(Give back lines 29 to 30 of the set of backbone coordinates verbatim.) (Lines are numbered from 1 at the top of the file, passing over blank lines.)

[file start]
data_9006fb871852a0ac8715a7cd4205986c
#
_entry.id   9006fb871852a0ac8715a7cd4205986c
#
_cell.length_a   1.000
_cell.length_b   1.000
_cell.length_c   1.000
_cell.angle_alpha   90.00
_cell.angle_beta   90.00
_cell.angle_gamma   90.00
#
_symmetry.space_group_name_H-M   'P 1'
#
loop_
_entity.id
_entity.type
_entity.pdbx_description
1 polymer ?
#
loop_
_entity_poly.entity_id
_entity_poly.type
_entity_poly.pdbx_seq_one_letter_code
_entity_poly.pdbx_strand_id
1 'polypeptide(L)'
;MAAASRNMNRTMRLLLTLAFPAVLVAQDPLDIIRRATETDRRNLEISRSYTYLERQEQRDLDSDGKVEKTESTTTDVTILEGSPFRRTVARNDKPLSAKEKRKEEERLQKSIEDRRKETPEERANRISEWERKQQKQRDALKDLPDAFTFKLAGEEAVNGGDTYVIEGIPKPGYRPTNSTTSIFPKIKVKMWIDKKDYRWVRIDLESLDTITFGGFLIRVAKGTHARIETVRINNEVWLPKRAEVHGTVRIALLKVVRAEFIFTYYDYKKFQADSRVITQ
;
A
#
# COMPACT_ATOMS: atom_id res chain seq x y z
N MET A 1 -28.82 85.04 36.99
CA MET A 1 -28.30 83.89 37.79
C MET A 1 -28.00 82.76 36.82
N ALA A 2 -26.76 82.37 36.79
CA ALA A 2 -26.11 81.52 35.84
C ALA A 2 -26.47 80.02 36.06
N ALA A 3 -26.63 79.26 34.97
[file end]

#
# COMPACT_ATOMS: atom_id res chain seq x y z